• Andy has received requests to provide better support for digital forms of advertising. He is ambivalent about these requests. He could look into different relevant options more than he has done so far. However, the company seems to be going in other directions instead. So, he has a "wait and see" attitude in these areas.
  • Jane is the head of the HR Department. She has experience in accounting, bookkeeping and office management as well. The company that she worked for previously went bankrupt because of excessive spending and borrowing and cash flow problems. As HR person, deep down Jane feels partially responsible for that, even though she acknowledges that while she was involved in hiring people, she was not responsible for creating that company's "spend now, pay later, if ever" company culture. She is happy at her current company, but is somewhat anxious about the company's expansion plans.

In addition to the people listed above, the company employs other people in creative services, media planning, client services, project management and sales and marketing related areas.


The Situation

The company has tried to hold on to selling traditional forms of advertising for as long as possible. When it tried to integrate into its product and service offerings more Web-based, digital forms of advertising and marketing, all sorts of problems ensued.

Now the company is considering different options for expanding its product and service offerings.


At the Meeting

Mark, the CEO, is considering making a deal with a promotional products and branded merchandise sales company that is offering very appealing terms. Mark, Bob and John have met with the branded merchandise sales company representatives.

Mark has already met individually with different management team members of his company as well. Now he is holding a meeting, describing to all the managers the deal that he wants to make with the promotional products and branded merchandise sales company. He is hoping to win over the management team members, so that they will support this new direction.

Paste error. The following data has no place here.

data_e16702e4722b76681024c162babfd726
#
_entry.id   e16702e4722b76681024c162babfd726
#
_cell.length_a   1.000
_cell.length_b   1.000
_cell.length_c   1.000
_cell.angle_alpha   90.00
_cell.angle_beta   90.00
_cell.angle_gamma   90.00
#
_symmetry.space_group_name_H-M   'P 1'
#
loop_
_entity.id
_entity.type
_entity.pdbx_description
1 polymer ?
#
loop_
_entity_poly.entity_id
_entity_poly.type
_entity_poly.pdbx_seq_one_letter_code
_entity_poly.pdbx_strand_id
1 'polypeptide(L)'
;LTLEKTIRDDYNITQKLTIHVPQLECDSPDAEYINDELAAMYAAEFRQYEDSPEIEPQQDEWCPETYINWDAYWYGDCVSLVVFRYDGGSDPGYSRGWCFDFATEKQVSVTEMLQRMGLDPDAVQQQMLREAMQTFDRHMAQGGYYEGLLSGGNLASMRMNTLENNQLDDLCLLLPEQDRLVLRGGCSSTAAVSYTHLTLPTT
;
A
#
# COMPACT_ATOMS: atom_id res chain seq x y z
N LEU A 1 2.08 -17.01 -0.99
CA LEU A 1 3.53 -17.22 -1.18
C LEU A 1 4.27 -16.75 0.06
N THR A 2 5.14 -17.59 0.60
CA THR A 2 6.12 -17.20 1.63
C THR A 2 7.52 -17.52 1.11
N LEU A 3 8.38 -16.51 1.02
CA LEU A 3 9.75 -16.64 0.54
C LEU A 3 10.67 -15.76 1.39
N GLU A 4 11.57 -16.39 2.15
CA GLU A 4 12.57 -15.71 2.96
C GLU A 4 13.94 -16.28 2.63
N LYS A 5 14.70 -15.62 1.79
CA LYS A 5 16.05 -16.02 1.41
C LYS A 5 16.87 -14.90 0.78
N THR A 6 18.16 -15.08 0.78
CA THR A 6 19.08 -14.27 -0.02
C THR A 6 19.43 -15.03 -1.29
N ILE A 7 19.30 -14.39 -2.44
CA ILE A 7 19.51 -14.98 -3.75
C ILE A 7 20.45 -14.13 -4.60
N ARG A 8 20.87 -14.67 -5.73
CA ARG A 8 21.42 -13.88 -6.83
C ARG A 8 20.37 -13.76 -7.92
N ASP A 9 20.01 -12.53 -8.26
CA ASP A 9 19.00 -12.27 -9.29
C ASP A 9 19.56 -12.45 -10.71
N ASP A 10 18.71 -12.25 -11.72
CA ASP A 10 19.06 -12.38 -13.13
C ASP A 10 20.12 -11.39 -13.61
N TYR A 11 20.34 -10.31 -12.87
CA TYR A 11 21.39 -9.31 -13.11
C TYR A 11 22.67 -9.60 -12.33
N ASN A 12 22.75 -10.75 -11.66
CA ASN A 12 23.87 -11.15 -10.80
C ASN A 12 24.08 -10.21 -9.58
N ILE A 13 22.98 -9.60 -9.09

After his presentation, Mark opened the meeting up for questions or comments.

Ann asks, "We have been trying to expand our digital capabilities. How is that direction related to this deal?"

Mark responds that "It's not necessarily related to it. Instead of putting all the emphasis on finding our place in the digital world, I am suggesting that we can build company growth related security through diversifying our product and service offerings."

Bob says that "I think that we are largely a sales company. I mean, that's our strength. So, with this deal we are building on our existing capabilities."

Sally says, "Yes, but aren't we again hopping around here? Over the years, we have been trying this and that and the third thing, without really focusing on figuring out how to make any of these areas work for us."

Mark says, "Well, I think that this is a bit harsh. I would rather see us selling and finding out that way what works and what doesn't work for us. After all, that way we can make money in the process, too."

Ann asks, "So, maybe we could concentrate on selling our digital services?"

Bob responds, "We are doing that, too, but we aren't particularly competitive in these areas."

Ann says that "We can become more competitive in these areas, and I think we really should put more emphasis on this."

Mark says that "We sure will expand our digital service offerings as well. Now, let's come back to this deal that we have here. We have a good opportunity to increase our revenue by capitalizing on our strengths. More revenue means more opportunities for expansion in other areas as well."

Mark continues by going over some of the highlights of the proposed deal again.

Habitually, Mark sells to his co-workers the concept that he likes. He tries to turn objections first into selling points, and then into closing opportunities.

John asks couple of questions about how the deal will affect the company's operations.

Thereafter Evelyn asks, "So, what are the next steps? What do you want each of us to do?"

Mark says that first of all he wants to know if there are any objections to this deal that need to be addressed right away. "I will discuss any details with each of you, and then we will have a management team meeting again. We need to move relatively fast here, because some of the favorable terms that we have negotiated for us will not be on the table forever. Further, we need to give our sales people more earning opportunities as well, and we don't want to wait with that for too long either."

So, this meeting ends with the participants agreeing on setting up individual follow-up meetings with Mark.


After the Meeting

Sally does some Internet research on the prospective sales partner company. She finds out that the company requires its business partners to move large quantities of merchandise on a regular bases. Business partners that cannot sell the merchandise have to pay penalties, or have to buy the merchandise themselves.

At the meeting with Mark, Sally asks about this. Mark responds that the terms of the business agreement between their companies have not been finalized yet. Some of the terms that they have negotiated so far are very favorable for their company. Not all agreements are alike, and he would not make an agreement that can hurt or jeopardize their company.

Mark then asks Sally to work on a marketing strategy for the proposed merchandise.